The current paper presents the Wordbank site in detail. We begin by discussing the motivations for constructing such a site. The bulk of the paper then describes the Wordbank site, including its database architecture, its web-based front-end, and its extensibility. In particular we highlight two analysis functions that are provided by the online interface: vocabulary growth norms across individuals, and trajectories of acquisition for individual words. These broad analyses allow a very wide range of targeted investigations. Throughout the paper, we use an exploration of gender differences in production vocabulary as a worked case study that illustrates the various features of the site. We end by presenting wordbankr, a package for the R statistical programming language that allows research users to access the database directly.


The nature and course of early word learning is an important window into children's growing understanding of the world. Early words cross-cut a variety of linguistic categories, but generally consist of names for caregivers (e.g. mama), common objects (e.g. bottle, shoe), social expressions (e.g. bye-bye), and actions or routines (e.g. peekaboo, throw) (Nelson, 1973; Tardif et al., 2008). New words enter children's expressive vocabularies slowly at first, but this process accelerates over the second year such that children reach an average of 300 words by 24 months and more than 60,000 by the time they graduate from high school (Fenson et al., 2007). At the same time, there are significant individual differences in language acquisition. For example, according to detailed observational studies, although some 18-month-olds already produce 50–75 words, others produce no words at all, and will not do so until they are 22 months or older (e.g. Brown, 1973; Bloom, 2002; Clark, 2003). How can such differences be measured accurately and efficiently? And can we promote early detection of differences in vocabulary growth that will be clinically significant later in development?

Measuring early vocabulary

Traditional studies of language development typically apply a combination of observational assessment and structured tests, frequently relying on short samples of interactions and small samples of children. Discerning both the universal features and natural variation of early lexical development has been greatly facilitated by the development of parent-report instruments like the MacArthur-Bates CDI (Fenson et al., 1994, 2007) and the Language Development Survey (LDS; Rescorla, 1989). The CDIs in particular were developed across a period of more than forty years. Originally designed for use in a research study (Bates, 1976), the instruments have evolved from a structured interview to the current paper-and-pencil format and are now increasingly administered online (e.g. Kristoffersen et al., 2013, for Norwegian or <> for Slovak). While other assessment tools exist for slightly older children, to our knowledge, no other measure allows cost-effective global language assessment for children in the critical age ranges between the emergence of language and the period when children become more able to engage in structured, face-to-face activities (around 30 months).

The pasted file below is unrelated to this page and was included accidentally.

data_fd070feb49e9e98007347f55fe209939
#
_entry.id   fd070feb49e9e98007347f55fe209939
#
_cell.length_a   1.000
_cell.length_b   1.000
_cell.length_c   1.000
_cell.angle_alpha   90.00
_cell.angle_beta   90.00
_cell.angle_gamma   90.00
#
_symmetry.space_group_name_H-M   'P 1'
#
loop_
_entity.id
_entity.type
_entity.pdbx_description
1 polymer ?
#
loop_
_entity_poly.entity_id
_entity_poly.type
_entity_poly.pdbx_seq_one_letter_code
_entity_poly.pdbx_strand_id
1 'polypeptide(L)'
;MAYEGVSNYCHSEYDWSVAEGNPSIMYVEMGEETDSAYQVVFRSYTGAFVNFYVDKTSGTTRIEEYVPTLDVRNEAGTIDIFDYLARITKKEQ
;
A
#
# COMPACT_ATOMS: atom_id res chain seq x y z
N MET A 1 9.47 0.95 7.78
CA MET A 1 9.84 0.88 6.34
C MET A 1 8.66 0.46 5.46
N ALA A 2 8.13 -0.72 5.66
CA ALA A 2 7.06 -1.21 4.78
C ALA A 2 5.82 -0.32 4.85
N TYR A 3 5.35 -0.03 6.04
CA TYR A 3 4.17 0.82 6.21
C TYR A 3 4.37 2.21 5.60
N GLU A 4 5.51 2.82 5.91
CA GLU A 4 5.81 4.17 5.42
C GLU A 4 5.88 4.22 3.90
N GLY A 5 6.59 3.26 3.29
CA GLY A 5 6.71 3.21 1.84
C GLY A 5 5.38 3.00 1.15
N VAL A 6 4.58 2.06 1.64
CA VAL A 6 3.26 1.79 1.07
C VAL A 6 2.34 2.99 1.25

Naturalistic observations are the other leading candidate for measurement of early language, but such observations are extremely costly and time-consuming to transcribe and annotate. These difficulties lead to a trade-off where most studies either include dense data about a small number of children or smaller amounts of data with a larger sample size. Dense datasets currently provide the best method for in-depth study of the interaction between learning mechanisms and language input in individuals (e.g. Lieven, Salomo & Tomasello, 2009; Roy, Frank, DeCamp, Miller & Roy, 2015), although the generality of these studies is necessarily limited by their small sample sizes. At the other end of the spectrum, assessment of many individual language samples can yield information about individual variability (e.g. Dickinson & Tabors, 2001; Cartmill et al., 2013; Weisleder & Fernald, 2013), but at some cost in terms of depth.